Imagine a children's show on acid. In one 90-second episode of "Califunya!" an online Web series, two women in flowing dresses excitedly cart around a giant rainbow-colored "key to their happiness" that was pulled from the garbage. ("What a lovely giant key from the trash!" one exclaims). Another four-minute episode called "Bluebird"(brought to you by sunlight, by the way) plays like a charming music video, as three women, again in beautifully retro dresses, harmonize to a song about, well, a bluebird.
You may not be your khakis, but you are your data. Media buyers always thought they were buying audience, but, in fact, they were buying eyeballs. Now, media executives agree that they really are starting to buy audience in a meaningful way. And part of the evolution of the audience becoming uncoupled from content is the inevitable paring down of ad networks.
Direct-response advertising is a straightforward proposition. If a placement does not produce sales, cut it and move the money elsewhere. It is very black and white. Meanwhile, brand advertising is filled with shades of gray. The majority of brand advertisers don't directly sell products on Web sites. They cannot directly monetize their Web traffic. CPGs struggle with Web advertising exactly because it is so measurable. Without a specific goal, brand managers thrash about for direction. They ask, What do you measure when there is nothing to measure?
Right out of college in 2005, Bridget Mackinson landed a gig at search-driven social marketing agency Reprise Media. By 2007, she had earned such a solid reputation that Reprise asked her to help set up new offices in San Francisco. Out west, she quickly rose to the position of Media Director, where she oversees multiple campaigns and a large portion of the multimillion-dollar Microsoft business. Since Mackinson was assigned to Microsoft's search business two years ago, its search marketing performance has improved "dramatically," according to Mark Grote, Senior Search Advertising Manager at Microsoft. Furthermore, Grote calls Mackinson "the finest [campaign …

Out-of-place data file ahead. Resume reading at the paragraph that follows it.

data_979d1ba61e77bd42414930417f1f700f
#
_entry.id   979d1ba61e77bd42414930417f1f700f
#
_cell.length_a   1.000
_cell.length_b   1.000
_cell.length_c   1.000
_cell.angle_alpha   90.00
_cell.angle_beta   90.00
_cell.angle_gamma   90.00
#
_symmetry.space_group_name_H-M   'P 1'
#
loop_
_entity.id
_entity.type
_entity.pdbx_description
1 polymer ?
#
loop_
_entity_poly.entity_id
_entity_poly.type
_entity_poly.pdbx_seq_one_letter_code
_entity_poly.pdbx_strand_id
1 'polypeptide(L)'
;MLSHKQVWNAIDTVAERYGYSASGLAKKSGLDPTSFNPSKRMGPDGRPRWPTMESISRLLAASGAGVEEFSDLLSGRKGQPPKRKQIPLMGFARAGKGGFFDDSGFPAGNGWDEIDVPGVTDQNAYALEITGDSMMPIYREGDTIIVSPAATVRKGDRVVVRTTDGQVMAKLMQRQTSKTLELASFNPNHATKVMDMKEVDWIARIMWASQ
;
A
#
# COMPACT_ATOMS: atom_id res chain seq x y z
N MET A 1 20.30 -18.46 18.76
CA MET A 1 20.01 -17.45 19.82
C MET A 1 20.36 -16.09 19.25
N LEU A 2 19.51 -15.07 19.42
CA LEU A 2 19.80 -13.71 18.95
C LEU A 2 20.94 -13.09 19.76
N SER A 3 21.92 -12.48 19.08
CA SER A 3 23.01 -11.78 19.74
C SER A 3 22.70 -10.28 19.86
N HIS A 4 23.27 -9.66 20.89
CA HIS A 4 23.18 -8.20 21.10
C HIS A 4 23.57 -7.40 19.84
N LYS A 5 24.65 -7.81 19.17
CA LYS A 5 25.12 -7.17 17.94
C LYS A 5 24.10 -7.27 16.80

While social media might be the shiny new object for marketers, search is still the workhorse and it has the numbers to back it up. A recent study from research firm Econsultancy found that 64 percent of online marketers worldwide are going to increase the money spent in natural search this year. That compares to 70 percent of marketers who plan to increase their social media budgets this year. Given that social media is the sexy new arena, it's expected that brands would increase their investment in it. That an entrenched sector like search will still grow significantly underscores how …
Temperatures flared toward the end of the first day of OMMA Global San Francisco in March. Sure, it had been a long day. People were cranky. Pay wall discussions tend to bring out the animal in panelists. And 24/7 Real Media's chairman and founder David Moore seemed to think he was ringside at Wrestlemania.
Take five parts narcissistic would-be lifecasters, one part American Idol striving, two parts technology. Shake well. Serve with a twist.
One of Copia's creators, Anthony Antolino, calls it "the first social e-reading experience." Rolling out in late March, the platform combines "digital content, social networking - community and collaboration tools - together with a very large and diverse bookstore." In fact, Antolino says that the depth of Copia's bookstore might rival Amazon's. Which is just one thing that separates Copia's line of e-readers from the Kindle, and myriad devices about to flood the market. It's also a store, a Facebook-connected social network, and an e-reading platform.
You can't really talk about the new skittles.com without talking about the other new skittles.com launched last year. The work of Agency.com, last year's version of skittles.com allowed visitors to view Skittles-related social media from sites like YouTube, Flickr, Facebook and Twitter. Unfortunately, some of the uncensored Twitter talk turned nasty (and profane even!), and people wrote things like, "Skittles gives you cancer and is the cause of all world evil."
Wait 'til next year. The off-season in baseball is the time to rest and heal. Unless you are called on to be in the team's promo campaign for the next season. So goes it for Baltimore Orioles pitcher Brad Bergesen, who ended up missing the beginning of Spring Training due to an injury he received while filming the 2010 promo spot. The campaign made an early debut in February on YouTube after word of the starter's pre-season injury, and delayed start, got out.